New Year is the main festival in the Chinese calendar, with many important and interesting customs. In 2015 it falls on February 19th. It is celebrated throughout East and South-east Asia, and also where many ethnic Chinese live, such as in Chinatown in London. It is brilliant and atmospheric occasion, and very central to the spiritual life of the Chinese.
The Chinese New Year combines the cycles of sun and moon. It falls on the second new moon after the Winter Solstice. Celebrating Chinese New Year connects you with other traditions and approaches, and can be fun. It also gives you the chance for a fresh start to New Year’s Resolutions, which are easier to keep when the nights are lighter and Spring so much closer.
For the Chinese it’s traditional to have fortunes told at New Year. You can use Tarot, astrology, a crystal ball or anything that appeals. Our psychics at The Circle are always available to give you advice and a glimpse into the coming year.
Tsao Chun, the Kitchen God is the Chinese hearth deity. He is usually represented in a paper image stuck over the stove, or possibly a little clay figure. A week before New Year the Kitchen God goes to paradise, to report to the other gods how well behaved the family have been. This is represented by the Kitchen God effigy being taken down and burnt, along with a little honey, to sweeten his story and a little wine, to make him tipsy and happy. Some households have a shrine to the Kitchen God, which is carried outside. There a table is laid with goodies, incense is burnt and children light fireworks. You can adapt this custom by having an evening to revue how the past year has been. Family members can make a pledge for the coming year to do something that is good for the home, writing the promises on scraps of paper. Then you can have a lovely meal, burn all the scraps of paper in a fire-proof container (not an ashtray) and the kids can light sparklers from the flames. After this, why not find or make your own Kitchen God picture, to hang over the cooker until next year?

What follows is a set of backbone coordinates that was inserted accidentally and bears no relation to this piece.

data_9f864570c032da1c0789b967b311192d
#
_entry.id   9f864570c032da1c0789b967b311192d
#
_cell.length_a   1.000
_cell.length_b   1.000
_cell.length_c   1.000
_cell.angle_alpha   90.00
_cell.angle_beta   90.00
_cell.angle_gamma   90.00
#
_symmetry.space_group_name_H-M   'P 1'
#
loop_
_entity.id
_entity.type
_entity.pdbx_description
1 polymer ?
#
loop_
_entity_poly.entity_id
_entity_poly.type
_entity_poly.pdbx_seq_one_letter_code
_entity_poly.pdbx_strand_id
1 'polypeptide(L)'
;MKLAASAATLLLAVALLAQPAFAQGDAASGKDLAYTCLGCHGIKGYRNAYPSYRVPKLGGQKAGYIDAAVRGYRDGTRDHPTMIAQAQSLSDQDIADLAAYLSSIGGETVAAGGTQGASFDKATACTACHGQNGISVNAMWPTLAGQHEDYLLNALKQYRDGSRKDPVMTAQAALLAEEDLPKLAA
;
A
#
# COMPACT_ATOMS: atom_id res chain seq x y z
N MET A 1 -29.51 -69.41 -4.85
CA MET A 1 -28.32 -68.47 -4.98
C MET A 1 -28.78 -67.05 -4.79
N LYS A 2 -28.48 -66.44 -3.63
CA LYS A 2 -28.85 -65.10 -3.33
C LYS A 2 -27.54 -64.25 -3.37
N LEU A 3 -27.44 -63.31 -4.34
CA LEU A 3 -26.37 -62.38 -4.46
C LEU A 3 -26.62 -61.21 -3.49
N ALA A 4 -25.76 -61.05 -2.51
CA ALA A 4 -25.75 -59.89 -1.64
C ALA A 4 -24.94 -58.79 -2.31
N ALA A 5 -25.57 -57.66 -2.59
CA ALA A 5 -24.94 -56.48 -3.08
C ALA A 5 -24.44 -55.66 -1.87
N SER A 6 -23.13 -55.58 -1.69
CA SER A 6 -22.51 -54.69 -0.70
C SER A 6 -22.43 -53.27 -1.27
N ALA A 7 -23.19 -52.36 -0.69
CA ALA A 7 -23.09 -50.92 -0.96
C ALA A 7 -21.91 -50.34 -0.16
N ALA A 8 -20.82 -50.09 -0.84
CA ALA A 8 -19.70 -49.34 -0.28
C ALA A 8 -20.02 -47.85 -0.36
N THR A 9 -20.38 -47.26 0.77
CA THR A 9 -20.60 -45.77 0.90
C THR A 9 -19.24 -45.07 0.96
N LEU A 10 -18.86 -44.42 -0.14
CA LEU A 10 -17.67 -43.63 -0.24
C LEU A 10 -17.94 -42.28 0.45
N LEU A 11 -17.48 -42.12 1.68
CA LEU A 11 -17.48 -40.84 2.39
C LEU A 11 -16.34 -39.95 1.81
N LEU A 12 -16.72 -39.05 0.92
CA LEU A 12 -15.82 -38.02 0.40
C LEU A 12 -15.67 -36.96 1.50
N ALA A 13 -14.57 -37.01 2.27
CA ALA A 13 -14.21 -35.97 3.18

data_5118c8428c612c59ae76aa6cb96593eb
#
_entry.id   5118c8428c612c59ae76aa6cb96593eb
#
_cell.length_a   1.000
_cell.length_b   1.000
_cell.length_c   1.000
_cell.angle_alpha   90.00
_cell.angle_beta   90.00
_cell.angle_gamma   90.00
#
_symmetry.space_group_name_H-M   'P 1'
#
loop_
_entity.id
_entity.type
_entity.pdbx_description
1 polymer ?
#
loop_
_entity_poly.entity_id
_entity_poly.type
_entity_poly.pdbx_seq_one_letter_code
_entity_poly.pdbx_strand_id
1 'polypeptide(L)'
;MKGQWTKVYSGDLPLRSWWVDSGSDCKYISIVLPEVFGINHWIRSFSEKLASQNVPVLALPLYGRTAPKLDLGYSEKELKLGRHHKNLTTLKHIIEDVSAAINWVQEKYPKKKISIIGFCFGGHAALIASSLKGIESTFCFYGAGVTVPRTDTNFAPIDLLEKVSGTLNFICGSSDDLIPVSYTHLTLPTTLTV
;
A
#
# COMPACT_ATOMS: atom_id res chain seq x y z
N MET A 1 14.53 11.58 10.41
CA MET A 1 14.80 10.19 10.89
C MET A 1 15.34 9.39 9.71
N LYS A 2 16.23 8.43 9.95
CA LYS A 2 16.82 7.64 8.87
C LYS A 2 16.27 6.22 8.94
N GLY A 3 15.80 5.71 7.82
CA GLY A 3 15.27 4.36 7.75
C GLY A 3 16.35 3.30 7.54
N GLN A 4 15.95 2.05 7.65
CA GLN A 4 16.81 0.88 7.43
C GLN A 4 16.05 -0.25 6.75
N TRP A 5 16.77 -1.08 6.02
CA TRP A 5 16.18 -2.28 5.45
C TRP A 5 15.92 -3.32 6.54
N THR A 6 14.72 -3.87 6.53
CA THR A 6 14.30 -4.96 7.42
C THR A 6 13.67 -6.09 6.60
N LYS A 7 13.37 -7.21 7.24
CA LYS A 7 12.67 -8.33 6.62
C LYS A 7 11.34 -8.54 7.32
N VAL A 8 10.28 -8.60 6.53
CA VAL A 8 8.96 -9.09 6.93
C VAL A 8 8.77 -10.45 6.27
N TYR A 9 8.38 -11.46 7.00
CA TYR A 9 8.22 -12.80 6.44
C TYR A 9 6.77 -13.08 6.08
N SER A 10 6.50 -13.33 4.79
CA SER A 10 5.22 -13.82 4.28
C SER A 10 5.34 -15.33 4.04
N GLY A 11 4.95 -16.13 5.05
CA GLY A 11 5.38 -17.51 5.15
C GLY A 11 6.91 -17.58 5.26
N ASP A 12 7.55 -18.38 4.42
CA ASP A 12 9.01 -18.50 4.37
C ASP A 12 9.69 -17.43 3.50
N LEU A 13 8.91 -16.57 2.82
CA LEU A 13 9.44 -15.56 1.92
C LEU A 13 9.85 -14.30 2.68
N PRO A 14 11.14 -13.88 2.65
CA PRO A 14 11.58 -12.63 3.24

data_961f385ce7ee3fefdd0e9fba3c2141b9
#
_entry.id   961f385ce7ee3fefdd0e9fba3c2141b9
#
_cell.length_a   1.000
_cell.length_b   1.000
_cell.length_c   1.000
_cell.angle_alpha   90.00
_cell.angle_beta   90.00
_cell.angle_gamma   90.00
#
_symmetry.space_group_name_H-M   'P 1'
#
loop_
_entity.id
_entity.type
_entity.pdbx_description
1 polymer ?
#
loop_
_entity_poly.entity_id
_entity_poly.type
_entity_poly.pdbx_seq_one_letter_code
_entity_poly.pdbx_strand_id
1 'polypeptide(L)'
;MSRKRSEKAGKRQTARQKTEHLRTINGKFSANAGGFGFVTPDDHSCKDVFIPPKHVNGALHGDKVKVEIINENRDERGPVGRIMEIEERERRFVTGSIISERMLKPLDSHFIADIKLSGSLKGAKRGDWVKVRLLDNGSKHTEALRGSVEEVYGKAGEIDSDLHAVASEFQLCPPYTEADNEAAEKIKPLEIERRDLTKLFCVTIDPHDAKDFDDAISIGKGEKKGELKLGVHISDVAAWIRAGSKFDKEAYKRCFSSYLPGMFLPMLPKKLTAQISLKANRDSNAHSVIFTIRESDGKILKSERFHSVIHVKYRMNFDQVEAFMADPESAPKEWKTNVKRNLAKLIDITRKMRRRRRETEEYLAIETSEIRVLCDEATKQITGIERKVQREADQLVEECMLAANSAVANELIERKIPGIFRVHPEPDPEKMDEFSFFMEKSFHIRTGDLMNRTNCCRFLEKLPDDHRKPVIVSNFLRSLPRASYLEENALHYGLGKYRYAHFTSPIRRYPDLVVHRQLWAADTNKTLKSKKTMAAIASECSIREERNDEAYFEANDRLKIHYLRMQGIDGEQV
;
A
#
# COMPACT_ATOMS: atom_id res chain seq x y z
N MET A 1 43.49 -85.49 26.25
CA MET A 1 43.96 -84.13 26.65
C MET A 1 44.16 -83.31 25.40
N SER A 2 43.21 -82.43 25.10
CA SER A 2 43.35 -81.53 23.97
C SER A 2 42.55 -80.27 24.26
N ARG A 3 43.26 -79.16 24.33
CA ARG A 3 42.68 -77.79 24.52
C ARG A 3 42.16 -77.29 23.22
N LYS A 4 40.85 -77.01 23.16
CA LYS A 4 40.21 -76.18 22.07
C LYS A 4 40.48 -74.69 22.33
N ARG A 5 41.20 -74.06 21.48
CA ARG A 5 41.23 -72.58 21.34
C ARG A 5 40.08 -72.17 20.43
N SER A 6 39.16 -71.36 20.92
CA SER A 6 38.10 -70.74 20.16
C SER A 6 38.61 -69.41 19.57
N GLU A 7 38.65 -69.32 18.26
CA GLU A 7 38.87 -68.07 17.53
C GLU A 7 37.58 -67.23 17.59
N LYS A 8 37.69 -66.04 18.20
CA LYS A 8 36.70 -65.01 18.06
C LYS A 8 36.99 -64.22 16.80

Business deals are settled during the week before New Year, and debts are paid off, to begin with a clean slate. If you have debts that you can’t pay, try to streamline your accounts, and ask for advice from debt counsellors if you need this. Facing your money situation will put you in control and make you feel stronger. If you are fortunate enough not to have debts, look at your investments and the way you spend your income. Everyone can benefit from some extra budgeting.
In the final week of the Chinese year, Flower Fairs begin. Copy this by welcoming hyacinths and daffodils into your home. Bright colours and sweet scents make you optimistic, determined to make the best of the months to come.
Cleansing the home begins ten days before New Year, sweeping out the old and making way for the new. All food has to be prepared in advance, because it’s unlucky to use scissors or knives on New Year’s Day. No cleaning should be done on New Year’s Day or the day after, in case the good luck is swept away. The start of February isn’t too early for a little spring cleaning, so why not give your home a refreshing once-over?
Families get together and children are given red packets containing money. Before midnight the doors are locked and sealed, and children allowed to stay up late to see the New Year in. Next day fire-crackers are let off and green bunches burnt to signify the old year has passed. The festivities continue for a fortnight, until the Full Moon when the Lantern Festival takes place, with plays, sports and wonderful lanterns. These are easy to buy, so set your own lantern to fly high, with your hopes for the coming year.
PUBLISHED: 16 February 2015